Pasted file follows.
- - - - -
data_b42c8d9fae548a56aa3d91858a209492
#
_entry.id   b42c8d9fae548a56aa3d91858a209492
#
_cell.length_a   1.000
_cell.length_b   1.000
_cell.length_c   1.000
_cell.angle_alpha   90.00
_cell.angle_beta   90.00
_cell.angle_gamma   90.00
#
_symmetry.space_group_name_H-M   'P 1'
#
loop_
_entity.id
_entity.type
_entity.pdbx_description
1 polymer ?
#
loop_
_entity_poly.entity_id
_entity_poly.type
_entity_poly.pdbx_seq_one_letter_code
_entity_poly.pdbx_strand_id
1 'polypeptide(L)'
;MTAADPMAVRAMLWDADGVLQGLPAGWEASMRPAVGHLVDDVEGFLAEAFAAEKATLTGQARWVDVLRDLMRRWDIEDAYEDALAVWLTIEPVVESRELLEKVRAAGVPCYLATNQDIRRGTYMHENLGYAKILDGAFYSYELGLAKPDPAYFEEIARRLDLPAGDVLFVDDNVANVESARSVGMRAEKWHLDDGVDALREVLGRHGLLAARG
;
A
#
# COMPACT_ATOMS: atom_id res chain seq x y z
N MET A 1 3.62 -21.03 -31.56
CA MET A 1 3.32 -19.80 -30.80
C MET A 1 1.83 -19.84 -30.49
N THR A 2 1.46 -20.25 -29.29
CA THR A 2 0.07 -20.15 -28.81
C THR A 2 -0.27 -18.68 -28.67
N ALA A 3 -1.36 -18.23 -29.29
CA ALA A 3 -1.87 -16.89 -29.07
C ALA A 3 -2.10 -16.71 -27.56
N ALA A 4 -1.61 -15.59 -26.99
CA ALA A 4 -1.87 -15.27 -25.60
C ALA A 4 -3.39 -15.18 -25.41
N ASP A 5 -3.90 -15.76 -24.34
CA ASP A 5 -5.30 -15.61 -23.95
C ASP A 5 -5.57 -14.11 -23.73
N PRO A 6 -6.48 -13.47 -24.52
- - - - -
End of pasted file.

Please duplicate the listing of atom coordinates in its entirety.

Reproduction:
data_b42c8d9fae548a56aa3d91858a209492
#
_entry.id   b42c8d9fae548a56aa3d91858a209492
#
_cell.length_a   1.000
_cell.length_b   1.000
_cell.length_c   1.000
_cell.angle_alpha   90.00
_cell.angle_beta   90.00
_cell.angle_gamma   90.00
#
_symmetry.space_group_name_H-M   'P 1'
#
loop_
_entity.id
_entity.type
_entity.pdbx_description
1 polymer ?
#
loop_
_entity_poly.entity_id
_entity_poly.type
_entity_poly.pdbx_seq_one_letter_code
_entity_poly.pdbx_strand_id
1 'polypeptide(L)'
;MTAADPMAVRAMLWDADGVLQGLPAGWEASMRPAVGHLVDDVEGFLAEAFAAEKATLTGQARWVDVLRDLMRRWDIEDAYEDALAVWLTIEPVVESRELLEKVRAAGVPCYLATNQDIRRGTYMHENLGYAKILDGAFYSYELGLAKPDPAYFEEIARRLDLPAGDVLFVDDNVANVESARSVGMRAEKWHLDDGVDALREVLGRHGLLAARG
;
A
#
# COMPACT_ATOMS: atom_id res chain seq x y z
N MET A 1 3.62 -21.03 -31.56
CA MET A 1 3.32 -19.80 -30.80
C MET A 1 1.83 -19.84 -30.49
N THR A 2 1.46 -20.25 -29.29
CA THR A 2 0.07 -20.15 -28.81
C THR A 2 -0.27 -18.68 -28.67
N ALA A 3 -1.36 -18.23 -29.29
CA ALA A 3 -1.87 -16.89 -29.07
C ALA A 3 -2.10 -16.71 -27.56
N ALA A 4 -1.61 -15.59 -26.99
CA ALA A 4 -1.87 -15.27 -25.60
C ALA A 4 -3.39 -15.18 -25.41
N ASP A 5 -3.90 -15.76 -24.34
CA ASP A 5 -5.30 -15.61 -23.95
C ASP A 5 -5.57 -14.11 -23.73
N PRO A 6 -6.48 -13.47 -24.52